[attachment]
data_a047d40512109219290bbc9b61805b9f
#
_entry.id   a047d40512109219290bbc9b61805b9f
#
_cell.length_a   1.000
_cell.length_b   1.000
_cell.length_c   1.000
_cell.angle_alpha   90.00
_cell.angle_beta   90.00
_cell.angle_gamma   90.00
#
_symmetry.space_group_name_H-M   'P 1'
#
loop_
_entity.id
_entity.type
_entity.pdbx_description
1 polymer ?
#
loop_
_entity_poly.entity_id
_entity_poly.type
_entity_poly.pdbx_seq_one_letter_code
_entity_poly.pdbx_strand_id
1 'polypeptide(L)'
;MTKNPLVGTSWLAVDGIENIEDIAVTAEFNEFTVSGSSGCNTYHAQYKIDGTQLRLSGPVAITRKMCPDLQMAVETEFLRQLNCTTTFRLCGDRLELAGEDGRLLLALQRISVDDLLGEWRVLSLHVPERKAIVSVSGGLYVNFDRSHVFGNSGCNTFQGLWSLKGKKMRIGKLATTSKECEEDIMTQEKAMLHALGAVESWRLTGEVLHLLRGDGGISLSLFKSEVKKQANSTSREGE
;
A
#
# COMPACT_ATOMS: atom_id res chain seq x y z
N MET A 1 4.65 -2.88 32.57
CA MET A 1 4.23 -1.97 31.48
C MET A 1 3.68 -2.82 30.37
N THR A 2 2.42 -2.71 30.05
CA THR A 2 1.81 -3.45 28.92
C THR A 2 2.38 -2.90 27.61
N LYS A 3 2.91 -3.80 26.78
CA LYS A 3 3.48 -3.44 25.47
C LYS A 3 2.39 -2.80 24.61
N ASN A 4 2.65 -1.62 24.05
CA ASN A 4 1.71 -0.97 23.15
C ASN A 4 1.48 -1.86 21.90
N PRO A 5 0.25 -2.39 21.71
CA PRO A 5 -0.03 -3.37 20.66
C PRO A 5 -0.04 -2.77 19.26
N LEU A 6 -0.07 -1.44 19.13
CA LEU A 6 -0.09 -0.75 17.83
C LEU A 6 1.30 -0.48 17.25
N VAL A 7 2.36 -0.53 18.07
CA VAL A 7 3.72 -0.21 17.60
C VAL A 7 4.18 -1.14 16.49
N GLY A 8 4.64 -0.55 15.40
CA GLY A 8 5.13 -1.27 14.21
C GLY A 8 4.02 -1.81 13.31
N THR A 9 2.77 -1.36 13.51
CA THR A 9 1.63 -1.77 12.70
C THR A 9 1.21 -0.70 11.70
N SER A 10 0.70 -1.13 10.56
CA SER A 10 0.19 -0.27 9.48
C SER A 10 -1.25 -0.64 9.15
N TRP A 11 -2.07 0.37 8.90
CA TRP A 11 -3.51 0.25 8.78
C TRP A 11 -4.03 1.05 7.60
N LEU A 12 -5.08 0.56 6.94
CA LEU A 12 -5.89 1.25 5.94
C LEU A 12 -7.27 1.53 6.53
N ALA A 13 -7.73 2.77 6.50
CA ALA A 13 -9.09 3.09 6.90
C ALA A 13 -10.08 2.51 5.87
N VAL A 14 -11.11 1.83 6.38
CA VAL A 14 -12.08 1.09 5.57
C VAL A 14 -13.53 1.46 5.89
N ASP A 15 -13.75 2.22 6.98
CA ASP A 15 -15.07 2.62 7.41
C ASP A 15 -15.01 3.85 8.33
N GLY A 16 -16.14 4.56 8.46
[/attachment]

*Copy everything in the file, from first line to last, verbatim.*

data_a047d40512109219290bbc9b61805b9f
#
_entry.id   a047d40512109219290bbc9b61805b9f
#
_cell.length_a   1.000
_cell.length_b   1.000
_cell.length_c   1.000
_cell.angle_alpha   90.00
_cell.angle_beta   90.00
_cell.angle_gamma   90.00
#
_symmetry.space_group_name_H-M   'P 1'
#
loop_
_entity.id
_entity.type
_entity.pdbx_description
1 polymer ?
#
loop_
_entity_poly.entity_id
_entity_poly.type
_entity_poly.pdbx_seq_one_letter_code
_entity_poly.pdbx_strand_id
1 'polypeptide(L)'
;MTKNPLVGTSWLAVDGIENIEDIAVTAEFNEFTVSGSSGCNTYHAQYKIDGTQLRLSGPVAITRKMCPDLQMAVETEFLRQLNCTTTFRLCGDRLELAGEDGRLLLALQRISVDDLLGEWRVLSLHVPERKAIVSVSGGLYVNFDRSHVFGNSGCNTFQGLWSLKGKKMRIGKLATTSKECEEDIMTQEKAMLHALGAVESWRLTGEVLHLLRGDGGISLSLFKSEVKKQANSTSREGE
;
A
#
# COMPACT_ATOMS: atom_id res chain seq x y z
N MET A 1 4.65 -2.88 32.57
CA MET A 1 4.23 -1.97 31.48
C MET A 1 3.68 -2.82 30.37
N THR A 2 2.42 -2.71 30.05
CA THR A 2 1.81 -3.45 28.92
C THR A 2 2.38 -2.90 27.61
N LYS A 3 2.91 -3.80 26.78
CA LYS A 3 3.48 -3.44 25.47
C LYS A 3 2.39 -2.80 24.61
N ASN A 4 2.65 -1.62 24.05
CA ASN A 4 1.71 -0.97 23.15
C ASN A 4 1.48 -1.86 21.90
N PRO A 5 0.25 -2.39 21.71
CA PRO A 5 -0.03 -3.37 20.66
C PRO A 5 -0.04 -2.77 19.26
N LEU A 6 -0.07 -1.44 19.13
CA LEU A 6 -0.09 -0.75 17.83
C LEU A 6 1.30 -0.48 17.25
N VAL A 7 2.36 -0.53 18.07
CA VAL A 7 3.72 -0.21 17.60
C VAL A 7 4.18 -1.14 16.49
N GLY A 8 4.64 -0.55 15.40
CA GLY A 8 5.13 -1.27 14.21
C GLY A 8 4.02 -1.81 13.31
N THR A 9 2.77 -1.36 13.51
CA THR A 9 1.63 -1.77 12.70
C THR A 9 1.21 -0.70 11.70
N SER A 10 0.70 -1.13 10.56
CA SER A 10 0.19 -0.27 9.48
C SER A 10 -1.25 -0.64 9.15
N TRP A 11 -2.07 0.37 8.90
CA TRP A 11 -3.51 0.25 8.78
C TRP A 11 -4.03 1.05 7.60
N LEU A 12 -5.08 0.56 6.94
CA LEU A 12 -5.89 1.25 5.94
C LEU A 12 -7.27 1.53 6.53
N ALA A 13 -7.73 2.77 6.50
CA ALA A 13 -9.09 3.09 6.90
C ALA A 13 -10.08 2.51 5.87
N VAL A 14 -11.11 1.83 6.38
CA VAL A 14 -12.08 1.09 5.57
C VAL A 14 -13.53 1.46 5.89
N ASP A 15 -13.75 2.22 6.98
CA ASP A 15 -15.07 2.62 7.41
C ASP A 15 -15.01 3.85 8.33
N GLY A 16 -16.14 4.56 8.46